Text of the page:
Professor Tony Ryan, who leads our Sustainability in Polymer Science module, is also is leading a research project to help tackle the problem of plastic waste. The project focusses on single-use plastics and will examine every stage of the plastic life cycle – from the manufacturing process through to how products with single-use plastics are used and disposed of.

Full story: University of Sheffield researchers join forces to tackle plastic waste

Carbon capture and storage

Josh Lawlor, won a major prize at the Global Undergraduate Awards for his final year research project, which focussed on carbon capture and storage.

He worked with Dr Rob Dawson to synthesise a new type of material known as hypercrosslinked polymers, which are being developed as safer, more cost effective alternative materials to use for carbon capture and sequestration – a big topic in modern science, aimed at mitigating the effects of global warming.

Josh Lawlor

Medicinal and biological chemistry

The role of chemistry in creating new medicines, and important biomolecules like DNA, are covered from the start of our courses. In later years there are more specialist modules where you can learn how chemists study the biological mechanisms behind disease and use these insights to develop treatments.

You can also learn about key pharmaceutical concepts, such as pharmacodynamics, pharmacokinetics and toxicology, and the computer-based technologies used in drug design.

  • First year: Fundamentals of Chemistry, Chemistry in the Biological World Around Us
  • Second year: Synthetic, Mechanistic and Biological Aspects of Organic Chemistry
  • Third year: Medicinal Chemistry and Drug Synthesis; Structure and Mechanism of Biomolecule Function; Synthetic Approaches in Chemical Biology
  • Fourth year: Pharmacology, Medicinal Chemistry and Drug Design; Biophysical Chemistry

Many of these topics are built into our Chemistry with Biological and Medicinal Chemistry courses, if you already know this is what you want to focus on in your degree.

For her final year project, Nairah worked with Dr Sarah Staniland on the cell-free production of several proteins that are involved in magnetosome formation.

My favourite part of the project was being introduced to new laboratory techniques in the area of molecular biology... I was able to put into practice a lot of the ideas and concepts which we had previously learned about in the biological components of the course.

Nairah Chaudury, MChem Chemistry with Biological and MEdicinal Chemistry

Nairah Chaudury

Advanced materials and nanotechnology

Nanotechnology promises to revolutionise the modern world: from 2D materials that are one atom thick and extremely strong, to tissue engineering techniques that can be used in medical treatments.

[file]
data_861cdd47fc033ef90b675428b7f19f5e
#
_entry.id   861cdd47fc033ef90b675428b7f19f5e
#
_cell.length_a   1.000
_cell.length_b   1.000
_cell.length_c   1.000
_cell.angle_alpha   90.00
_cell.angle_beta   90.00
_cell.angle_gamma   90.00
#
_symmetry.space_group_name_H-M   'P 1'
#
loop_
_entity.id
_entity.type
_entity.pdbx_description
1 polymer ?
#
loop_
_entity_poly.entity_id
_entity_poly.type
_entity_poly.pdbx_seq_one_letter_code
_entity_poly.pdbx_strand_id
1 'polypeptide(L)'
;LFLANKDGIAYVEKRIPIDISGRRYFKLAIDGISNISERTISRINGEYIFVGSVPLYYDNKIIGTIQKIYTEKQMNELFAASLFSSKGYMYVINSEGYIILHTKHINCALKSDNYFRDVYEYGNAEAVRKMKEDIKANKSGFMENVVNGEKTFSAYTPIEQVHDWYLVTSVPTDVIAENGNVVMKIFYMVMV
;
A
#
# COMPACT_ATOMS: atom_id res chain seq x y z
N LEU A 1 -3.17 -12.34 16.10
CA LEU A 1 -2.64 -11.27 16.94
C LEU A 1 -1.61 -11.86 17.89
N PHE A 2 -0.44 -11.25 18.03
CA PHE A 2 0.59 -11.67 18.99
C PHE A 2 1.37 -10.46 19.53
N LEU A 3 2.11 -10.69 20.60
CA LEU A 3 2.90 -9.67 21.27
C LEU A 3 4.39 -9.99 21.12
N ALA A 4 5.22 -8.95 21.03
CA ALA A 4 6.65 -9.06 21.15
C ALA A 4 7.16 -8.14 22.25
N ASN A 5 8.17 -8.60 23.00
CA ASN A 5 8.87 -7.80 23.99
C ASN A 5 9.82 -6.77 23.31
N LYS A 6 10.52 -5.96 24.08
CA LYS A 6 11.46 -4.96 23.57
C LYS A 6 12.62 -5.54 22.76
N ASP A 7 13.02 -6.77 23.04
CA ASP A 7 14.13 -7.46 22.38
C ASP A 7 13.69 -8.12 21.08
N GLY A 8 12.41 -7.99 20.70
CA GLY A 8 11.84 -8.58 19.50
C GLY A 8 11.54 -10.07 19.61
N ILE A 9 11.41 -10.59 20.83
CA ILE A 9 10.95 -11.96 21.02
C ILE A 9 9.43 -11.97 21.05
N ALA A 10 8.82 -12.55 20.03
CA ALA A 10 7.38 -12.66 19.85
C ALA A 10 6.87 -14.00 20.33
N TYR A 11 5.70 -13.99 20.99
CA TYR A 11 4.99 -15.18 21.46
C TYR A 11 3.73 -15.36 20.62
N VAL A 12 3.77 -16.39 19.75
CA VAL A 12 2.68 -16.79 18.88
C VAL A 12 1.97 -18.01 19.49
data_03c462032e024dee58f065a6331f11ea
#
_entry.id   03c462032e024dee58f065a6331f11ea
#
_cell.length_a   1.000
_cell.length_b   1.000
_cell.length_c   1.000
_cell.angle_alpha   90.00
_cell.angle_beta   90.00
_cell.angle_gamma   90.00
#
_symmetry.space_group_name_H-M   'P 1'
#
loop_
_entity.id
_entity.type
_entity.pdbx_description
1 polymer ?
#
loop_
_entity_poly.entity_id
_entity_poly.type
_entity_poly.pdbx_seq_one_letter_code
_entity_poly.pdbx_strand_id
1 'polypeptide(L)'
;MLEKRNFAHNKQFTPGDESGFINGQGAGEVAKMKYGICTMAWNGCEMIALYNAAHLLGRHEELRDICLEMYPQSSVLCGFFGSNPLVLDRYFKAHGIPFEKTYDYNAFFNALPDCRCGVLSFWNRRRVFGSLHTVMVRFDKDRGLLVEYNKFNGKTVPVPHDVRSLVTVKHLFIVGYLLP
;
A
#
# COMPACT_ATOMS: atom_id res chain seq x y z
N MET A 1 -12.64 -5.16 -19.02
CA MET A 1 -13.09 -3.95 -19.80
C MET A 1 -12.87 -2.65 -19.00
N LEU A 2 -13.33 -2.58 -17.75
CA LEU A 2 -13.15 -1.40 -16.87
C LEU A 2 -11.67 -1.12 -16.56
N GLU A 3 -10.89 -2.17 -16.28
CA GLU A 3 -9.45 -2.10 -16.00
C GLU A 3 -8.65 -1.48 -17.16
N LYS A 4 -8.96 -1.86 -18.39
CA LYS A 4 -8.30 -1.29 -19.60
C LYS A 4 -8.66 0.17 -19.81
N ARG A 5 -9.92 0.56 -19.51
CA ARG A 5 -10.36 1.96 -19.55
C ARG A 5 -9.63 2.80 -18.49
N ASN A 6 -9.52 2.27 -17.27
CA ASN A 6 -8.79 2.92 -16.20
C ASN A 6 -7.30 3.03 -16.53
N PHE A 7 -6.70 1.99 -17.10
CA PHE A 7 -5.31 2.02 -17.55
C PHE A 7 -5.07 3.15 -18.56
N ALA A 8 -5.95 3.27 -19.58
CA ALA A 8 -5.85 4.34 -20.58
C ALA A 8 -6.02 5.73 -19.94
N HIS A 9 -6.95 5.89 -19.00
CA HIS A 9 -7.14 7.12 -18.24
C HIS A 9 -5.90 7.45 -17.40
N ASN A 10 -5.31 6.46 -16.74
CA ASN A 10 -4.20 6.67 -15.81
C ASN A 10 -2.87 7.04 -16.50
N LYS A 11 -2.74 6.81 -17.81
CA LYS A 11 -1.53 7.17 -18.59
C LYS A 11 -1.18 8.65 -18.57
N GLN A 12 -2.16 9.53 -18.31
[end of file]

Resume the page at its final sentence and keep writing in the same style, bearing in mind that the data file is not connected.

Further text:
Meanwhile, our experts in polymer science are working on everything from solutions to the plastic waste problem to new carbon capture and storage technologies. Polymer chemists also work on a range of innovative products for industry – oils, paints and coatings; food, cleaning agents and cosmetics; medical, agricultural and aerospace technologies.

By studying supramolecular chemistry in third year, you can learn about alternative approaches to designing complex molecules. This provides some of the foundations for studying nanomaterials in fourth year – how they are created and analysed, and their uses in computing, data storage and medicine. You can also learn how polymer chemists can help solve major environmental challenges.

  • First year: Chemistry in the Physical World Around Us
  • Second year: Physical Chemistry and Polymer Science
  • Third year: Organometallic, Solid State and Coordination Chemistry; Properties of Inorganic Materials; Supramolecular Chemistry
  • Fourth year: Advanced Materials Chemistry; Nanochemistry; Sustainability in Polymer Science

Molecular machines

One of the most exciting areas of nanotechnology revolves around 'molecular machines', which are molecules that convert chemical energy into mechanical forces and motion. Professor Sir Fraser Stoddart, a former chemistry lecturer at the University, was one of three scientists awarded the Nobel Prize in Chemistry in 2016, for his work in this field.

He returned to Sheffield after winning his prize, to give a lecture and meet our staff and students.

Read more about Sir Fraser's visit:
What's it like to meet a Nobel Prize winning chemist?

Computational and theoretical chemistry

Theories and models can explain many aspects of chemistry outside of a traditional experimental setting. And as technology has developed, chemists use a growing number of computational tools to simulate experiments, analyse data and make new discoveries.